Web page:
Values are the underlying beliefs that cause a church to do what it does–how its spends its time, money, and energy; how it decides what to say “yes” and “no” to. A church can adopt a vision, but if that vision isn’t supported by the necessary values, it will simply be an unrealized dream.
So what are your church’s values? If you aren’t sure, review your Church Council agenda for this past year’s meetings. Look at what’s on your church’s calendar. Study your budget.
As I’ve worked with churches, I have found that excellence is frequently one of the five or so values that a church has on its list. These churches value excellence, meaning that everything they do should be done with excellence. For years I thought that was a healthy value for a church to have, until that premise was challenged by RiverTree Christian Church in Massillon, Ohio. You see this church had been embracing that value for years. It invested significantly in doing every ministry with excellence, especially its weekly worship services. As a result, it attracted thousands from its surrounding community each week.
A few years ago, the leadership of the church decided that it needed to make a significant course correction. They realized that the church was expending about 70% of its energy in providing its weekend services, while neglecting its intentional discipleship and evangelism with those outside the church’s walls. As a result, they decided to set a goal that the church would eventually expend only 30% of its energy in its worship services and 70% in outreach and evangelism.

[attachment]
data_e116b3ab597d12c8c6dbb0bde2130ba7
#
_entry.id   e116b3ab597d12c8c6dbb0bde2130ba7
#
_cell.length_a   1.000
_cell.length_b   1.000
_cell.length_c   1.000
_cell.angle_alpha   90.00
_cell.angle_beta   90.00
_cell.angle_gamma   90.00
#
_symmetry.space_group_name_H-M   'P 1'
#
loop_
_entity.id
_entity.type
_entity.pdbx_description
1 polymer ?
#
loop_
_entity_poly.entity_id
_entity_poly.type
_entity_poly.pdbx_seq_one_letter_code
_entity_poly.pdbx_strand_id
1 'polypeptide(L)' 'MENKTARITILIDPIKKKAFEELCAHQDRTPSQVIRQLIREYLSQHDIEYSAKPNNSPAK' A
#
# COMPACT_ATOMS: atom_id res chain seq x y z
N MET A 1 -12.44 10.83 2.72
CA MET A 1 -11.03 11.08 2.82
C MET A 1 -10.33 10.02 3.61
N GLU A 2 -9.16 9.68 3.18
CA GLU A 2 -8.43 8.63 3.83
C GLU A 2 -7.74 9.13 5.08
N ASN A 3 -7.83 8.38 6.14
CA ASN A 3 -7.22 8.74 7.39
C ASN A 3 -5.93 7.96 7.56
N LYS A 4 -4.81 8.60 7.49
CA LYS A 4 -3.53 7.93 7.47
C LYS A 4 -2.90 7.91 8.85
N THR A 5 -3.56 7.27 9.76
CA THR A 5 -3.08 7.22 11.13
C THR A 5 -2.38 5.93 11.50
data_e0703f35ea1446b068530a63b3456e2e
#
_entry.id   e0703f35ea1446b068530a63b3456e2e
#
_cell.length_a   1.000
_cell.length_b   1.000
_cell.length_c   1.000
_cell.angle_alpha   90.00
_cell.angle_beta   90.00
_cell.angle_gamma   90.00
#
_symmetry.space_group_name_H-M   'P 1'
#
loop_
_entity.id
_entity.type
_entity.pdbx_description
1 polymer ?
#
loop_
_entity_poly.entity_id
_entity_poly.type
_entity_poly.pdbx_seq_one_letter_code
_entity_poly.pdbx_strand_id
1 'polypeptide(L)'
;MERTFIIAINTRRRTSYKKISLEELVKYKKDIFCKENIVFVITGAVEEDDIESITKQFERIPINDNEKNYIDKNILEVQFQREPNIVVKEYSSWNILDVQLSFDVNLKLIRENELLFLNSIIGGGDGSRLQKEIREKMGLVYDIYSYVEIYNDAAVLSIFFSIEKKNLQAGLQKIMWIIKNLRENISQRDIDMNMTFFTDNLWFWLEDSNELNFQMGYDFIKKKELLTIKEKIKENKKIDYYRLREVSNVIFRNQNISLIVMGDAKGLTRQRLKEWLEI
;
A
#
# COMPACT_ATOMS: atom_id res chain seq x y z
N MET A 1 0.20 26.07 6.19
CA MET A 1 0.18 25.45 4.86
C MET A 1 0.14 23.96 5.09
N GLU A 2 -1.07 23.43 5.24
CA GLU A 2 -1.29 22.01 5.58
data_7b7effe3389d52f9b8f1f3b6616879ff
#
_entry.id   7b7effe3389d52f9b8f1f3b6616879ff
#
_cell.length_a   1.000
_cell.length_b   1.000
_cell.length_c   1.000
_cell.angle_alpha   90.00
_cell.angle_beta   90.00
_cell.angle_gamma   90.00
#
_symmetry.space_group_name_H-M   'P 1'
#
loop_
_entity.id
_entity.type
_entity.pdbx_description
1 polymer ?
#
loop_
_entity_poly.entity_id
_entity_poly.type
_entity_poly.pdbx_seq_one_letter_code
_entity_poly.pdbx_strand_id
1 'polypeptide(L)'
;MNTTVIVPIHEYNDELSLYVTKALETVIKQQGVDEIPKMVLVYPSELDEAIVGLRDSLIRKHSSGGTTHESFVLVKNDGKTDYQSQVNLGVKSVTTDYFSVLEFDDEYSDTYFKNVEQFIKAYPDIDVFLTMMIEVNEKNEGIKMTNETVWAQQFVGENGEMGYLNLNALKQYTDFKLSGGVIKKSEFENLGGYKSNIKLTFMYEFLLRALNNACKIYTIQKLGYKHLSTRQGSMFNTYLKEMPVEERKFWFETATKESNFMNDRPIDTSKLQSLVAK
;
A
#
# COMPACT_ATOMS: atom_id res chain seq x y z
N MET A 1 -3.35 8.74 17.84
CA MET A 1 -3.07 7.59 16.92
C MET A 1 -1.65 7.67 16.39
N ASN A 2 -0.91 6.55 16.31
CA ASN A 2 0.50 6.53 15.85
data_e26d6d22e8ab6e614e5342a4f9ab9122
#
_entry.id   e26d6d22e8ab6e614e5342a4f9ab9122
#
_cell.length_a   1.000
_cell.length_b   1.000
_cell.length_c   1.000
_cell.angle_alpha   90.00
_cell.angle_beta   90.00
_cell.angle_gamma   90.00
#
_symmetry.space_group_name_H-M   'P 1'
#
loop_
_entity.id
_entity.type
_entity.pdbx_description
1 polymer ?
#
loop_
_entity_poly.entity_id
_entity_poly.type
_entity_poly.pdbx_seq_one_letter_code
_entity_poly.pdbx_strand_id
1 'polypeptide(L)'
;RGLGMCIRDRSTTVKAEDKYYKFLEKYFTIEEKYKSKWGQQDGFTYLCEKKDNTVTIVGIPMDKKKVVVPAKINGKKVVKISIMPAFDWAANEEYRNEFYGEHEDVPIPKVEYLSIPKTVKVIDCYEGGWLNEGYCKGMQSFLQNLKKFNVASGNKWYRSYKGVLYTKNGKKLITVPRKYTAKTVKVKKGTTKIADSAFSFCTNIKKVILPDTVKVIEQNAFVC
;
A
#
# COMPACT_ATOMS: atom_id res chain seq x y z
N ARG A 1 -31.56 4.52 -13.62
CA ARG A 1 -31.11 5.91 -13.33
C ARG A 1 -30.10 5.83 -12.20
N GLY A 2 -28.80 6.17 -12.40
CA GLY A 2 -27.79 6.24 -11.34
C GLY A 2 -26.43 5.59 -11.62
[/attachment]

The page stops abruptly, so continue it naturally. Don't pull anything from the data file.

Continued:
Establishing Go Communities was one key outcome of this decision. (See last week’s blog for more on these.) Another outcome was to intentionally drop excellence as one of the church’s values because leaders knew that they couldn’t produce worship services at the same level of quality while giving them 40% less resourcing. They had to sacrifice excellence in worship to shift the church into a much more outward-focused missional orientation. As a result, the videos used in worship aren’t quite as good as they were, the music isn’t as polished, the equipment not quite as state-of-the-art. And the church immediately experienced a 600 drop in weekly worship attendance.
However, by sacrificing its value of excellence, the church has been able to engage an ever-growing percentage of its members in outreach, rubbing shoulders with and discipling unchurched people in their neighborhoods. No longer do they think of church as just the weekly worship gatherings, but also the dozens of gatherings happening throughout their community.
The church’s lead pastor, Rev. Greg Nettle, says that a church shouldn’t focus on excellence for excellence’s sake, but rather on doing everything at the level of quality that is expected by the ministry context. So, although God deserves us striving to do our best, striving for excellence can actually inhibit us from focusing our limited time, energy, and resources in other areas where they actually need to go.
So what role does excellence have in your church? — Ed Fenstermacher, Associate Director of Church Development